|From the Editor -
||A Woman's World
The Mother-in-Law … Friend or Foe
By Diane Exner
The average loving wife will smile and nod when her husband casually comments, "Hey honey, my folks are coming to visit. They'll be here next weekend for a few days." For many daughters-in-law, this comment can give them a split personality, identity crisis.
The most sweet, caring woman can turn into a feisty feline seemingly over night in preparation for her mother-in-law's arrival. She will run around the home like the 'Mad-Hatter' for the week previous, cleaning closets, washing windows, dusting drawers and bleaching bowls (toilet bowls that is), to ensure nothing is out of place for the visit of royalty. By the time her in-laws arrive, this woman is too tired from cleaning and preparing her home, to enjoy a decent conversation with her guests.
Not being able to relax after the evening meal, her mother-in-law takes it upon herself to start clearing the dinner dishes. Her husband offers to help. It's his way of saying, "Thank you for all your efforts. Dinner was great."
After a half-hearted protest, daughter-in-law remains sitting and enjoys a cup of black coffee while making small talk with dear ol’ dad. She finds if she asks him about the weather, crops, or the latest in sports news, he has no trouble holding his side of the exchange for the next fifteen minutes. It's a win-win situation. She gets to relax over coffee and is still contributing to entertaining the in-laws, while mother and son are bonding by doing the dinner dishes together.
Upon mother-in-law’s return, she remarks, "Now wasn't that nice of ‘Junior’ to clear the table for you dear? He's such a big help."
"Junior’s" wife politely smiles and nods as her hands cup her coffee mug and she props her elbows on the table to take a long sip.
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In The Name of Love
By Susan Coltrane-Dunn
When I was growing up I hated the rules that my mother had for me. Every day after school I was not allowed to play until my homework was done and if it wasn't done right, I had to do it over again. I had chores that had to be done everyday.
I remember telling my mom that I would never raise my children the way she was raising me, and she told me that I would. Well, she knew what she was talking about because, to a certain extent, I am.
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By Jenna Van Son
Motherhood – it’s understood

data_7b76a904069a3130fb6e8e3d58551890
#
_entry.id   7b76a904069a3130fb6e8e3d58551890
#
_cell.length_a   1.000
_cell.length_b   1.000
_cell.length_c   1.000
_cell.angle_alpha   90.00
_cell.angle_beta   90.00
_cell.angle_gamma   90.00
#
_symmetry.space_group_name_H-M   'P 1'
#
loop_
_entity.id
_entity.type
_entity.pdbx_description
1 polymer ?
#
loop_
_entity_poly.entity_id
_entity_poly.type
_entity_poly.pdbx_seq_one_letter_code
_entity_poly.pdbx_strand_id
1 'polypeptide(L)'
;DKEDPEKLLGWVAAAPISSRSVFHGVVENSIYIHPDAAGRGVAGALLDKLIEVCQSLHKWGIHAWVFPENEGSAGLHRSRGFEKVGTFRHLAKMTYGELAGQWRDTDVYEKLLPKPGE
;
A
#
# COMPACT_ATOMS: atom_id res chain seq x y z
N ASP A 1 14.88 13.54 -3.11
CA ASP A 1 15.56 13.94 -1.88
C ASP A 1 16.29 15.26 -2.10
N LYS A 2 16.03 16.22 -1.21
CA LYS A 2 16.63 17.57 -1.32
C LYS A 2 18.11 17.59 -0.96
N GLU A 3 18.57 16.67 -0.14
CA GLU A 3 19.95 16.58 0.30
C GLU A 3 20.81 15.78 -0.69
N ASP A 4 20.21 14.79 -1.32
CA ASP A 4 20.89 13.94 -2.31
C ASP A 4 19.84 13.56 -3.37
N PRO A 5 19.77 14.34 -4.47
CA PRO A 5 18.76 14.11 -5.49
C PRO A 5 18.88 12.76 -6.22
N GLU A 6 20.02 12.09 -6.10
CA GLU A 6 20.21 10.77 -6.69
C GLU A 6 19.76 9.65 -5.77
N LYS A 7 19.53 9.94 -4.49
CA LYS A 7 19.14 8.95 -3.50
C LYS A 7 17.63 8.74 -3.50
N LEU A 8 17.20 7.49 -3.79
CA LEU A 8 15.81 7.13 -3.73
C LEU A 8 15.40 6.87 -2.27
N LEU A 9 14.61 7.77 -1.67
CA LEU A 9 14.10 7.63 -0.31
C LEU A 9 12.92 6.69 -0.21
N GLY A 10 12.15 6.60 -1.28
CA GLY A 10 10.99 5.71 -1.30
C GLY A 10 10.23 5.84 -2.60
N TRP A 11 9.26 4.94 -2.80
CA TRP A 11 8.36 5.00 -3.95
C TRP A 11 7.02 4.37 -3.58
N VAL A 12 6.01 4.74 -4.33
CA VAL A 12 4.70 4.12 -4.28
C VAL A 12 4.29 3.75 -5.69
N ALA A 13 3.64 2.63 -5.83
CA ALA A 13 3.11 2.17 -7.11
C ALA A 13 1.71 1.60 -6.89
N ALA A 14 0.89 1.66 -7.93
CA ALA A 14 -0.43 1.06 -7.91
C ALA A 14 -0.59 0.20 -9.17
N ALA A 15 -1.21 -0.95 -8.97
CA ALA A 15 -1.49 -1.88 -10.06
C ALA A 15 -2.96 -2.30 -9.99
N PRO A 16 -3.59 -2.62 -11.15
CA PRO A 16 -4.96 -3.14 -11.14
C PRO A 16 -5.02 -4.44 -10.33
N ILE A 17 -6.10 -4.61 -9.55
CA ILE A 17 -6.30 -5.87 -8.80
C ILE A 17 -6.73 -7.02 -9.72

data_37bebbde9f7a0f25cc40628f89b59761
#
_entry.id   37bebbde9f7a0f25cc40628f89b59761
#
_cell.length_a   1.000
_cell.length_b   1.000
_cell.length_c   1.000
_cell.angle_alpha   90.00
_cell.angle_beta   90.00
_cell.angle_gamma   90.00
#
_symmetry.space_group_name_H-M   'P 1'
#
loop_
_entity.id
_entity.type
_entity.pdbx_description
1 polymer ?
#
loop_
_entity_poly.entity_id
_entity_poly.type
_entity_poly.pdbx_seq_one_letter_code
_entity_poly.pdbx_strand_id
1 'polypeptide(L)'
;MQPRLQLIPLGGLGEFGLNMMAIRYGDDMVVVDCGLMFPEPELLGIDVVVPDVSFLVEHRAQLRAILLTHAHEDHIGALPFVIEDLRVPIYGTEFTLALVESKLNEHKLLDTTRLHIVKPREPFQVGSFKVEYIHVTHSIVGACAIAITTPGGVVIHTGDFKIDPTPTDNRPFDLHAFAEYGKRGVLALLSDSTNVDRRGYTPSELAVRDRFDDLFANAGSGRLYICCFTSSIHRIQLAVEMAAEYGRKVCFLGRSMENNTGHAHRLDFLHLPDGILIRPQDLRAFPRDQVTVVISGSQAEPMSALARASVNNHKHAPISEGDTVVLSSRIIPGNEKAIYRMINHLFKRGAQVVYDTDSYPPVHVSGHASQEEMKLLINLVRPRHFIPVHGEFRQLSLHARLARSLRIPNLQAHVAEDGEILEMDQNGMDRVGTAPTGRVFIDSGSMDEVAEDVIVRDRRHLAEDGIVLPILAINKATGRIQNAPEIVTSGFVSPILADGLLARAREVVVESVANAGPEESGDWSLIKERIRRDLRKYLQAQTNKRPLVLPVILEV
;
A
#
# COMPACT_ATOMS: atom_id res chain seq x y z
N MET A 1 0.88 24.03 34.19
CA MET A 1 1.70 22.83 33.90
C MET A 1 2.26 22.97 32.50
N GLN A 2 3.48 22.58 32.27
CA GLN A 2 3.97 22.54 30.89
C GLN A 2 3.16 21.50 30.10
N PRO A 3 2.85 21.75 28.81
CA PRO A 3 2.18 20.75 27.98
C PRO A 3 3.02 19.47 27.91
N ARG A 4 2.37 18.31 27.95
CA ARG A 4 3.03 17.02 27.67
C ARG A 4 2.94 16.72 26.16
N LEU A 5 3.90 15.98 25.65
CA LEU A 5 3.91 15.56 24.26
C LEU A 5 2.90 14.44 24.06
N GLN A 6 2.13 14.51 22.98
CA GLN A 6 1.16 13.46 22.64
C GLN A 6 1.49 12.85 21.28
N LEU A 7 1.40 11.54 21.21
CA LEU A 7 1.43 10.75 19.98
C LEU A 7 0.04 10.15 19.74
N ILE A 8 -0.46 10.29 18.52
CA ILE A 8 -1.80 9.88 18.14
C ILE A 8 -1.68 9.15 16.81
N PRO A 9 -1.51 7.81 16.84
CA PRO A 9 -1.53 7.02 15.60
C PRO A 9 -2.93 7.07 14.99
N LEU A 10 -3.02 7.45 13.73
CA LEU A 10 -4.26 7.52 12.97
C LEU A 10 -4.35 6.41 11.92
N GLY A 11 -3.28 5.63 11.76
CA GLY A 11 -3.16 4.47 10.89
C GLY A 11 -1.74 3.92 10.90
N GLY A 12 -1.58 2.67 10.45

And it’s what we celebrate today
It’s looked upon as something good
We each do fit in our own way.
We love and nurture, teach and raise
There are good times and there are bad.
Upon our children we lavish praise,
Our hearts break when they are sad.
For nine long months inside they grow
Beneath our very hearts
We’ve not seen them yet and still we know
That with them is where love starts.
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Just a Thought
By Diane Exner
"All Women Can Be Moms"
As a woman who was never able to have children of her own, I used to find Mother's Day a very hard celebration time. I'd be hurt when I never received flowers or cards. Even Mother's Day Sundays at church were hard; because of course moms would be honored; and rightfully so.
I'd see children run wildly to their moms after Sunday School with treasures in hand of what they had made especially for them. With bright, shiny smiles on their faces they'd excitedly present the labors of their hands, and mom would promptly gather them up to hug and kiss them. Instead of being happy and excited for these mothers, my heart would break a little more each time this scene played out in front of me.
One day as I was whining to the Lord about this issue and feeling sorry for myself, He gently reminded me that I already was a mom. I was not only a mom to two incredibly smart and handsome boys (my stepsons) but to so many others as well.
All the kids that I had taught and encouraged in mid-week clubs, the Christmas Pageants, or just everyday; I was a mom to them. He even reminded that I had already received the Mother's Day cards I was whining about. I had been given many cards and notes of thanks for something I had said or shared with others to encourage them on a day when they needed it.
My Challenge to You …
Be a mom to every child (young and old) you meet. Share your love and wisdom with others and in this way you will honor God in being the mom He has created you to be. I am so glad that mothers are honored and recognized and have their own special day a year – they should.
Technically, I get to have Mother's Day more days a year than just one. Poor, poor pitiful me, has since become empowered to be the mother God intended me to be every day of the year. He assured me that He knew what kind of mother I was and that's all that mattered. I get to be a mom 365 days a year and with an added bonus; I get to be a Mom in Spirit.
Diane Exner is a published freelance Canadian writer, who takes every opportunity to use her talents to glorify God and to encourage others. You can contact Diane through her website at http://www.exner-express.com. Come climb aboard the ‘Exner Express’!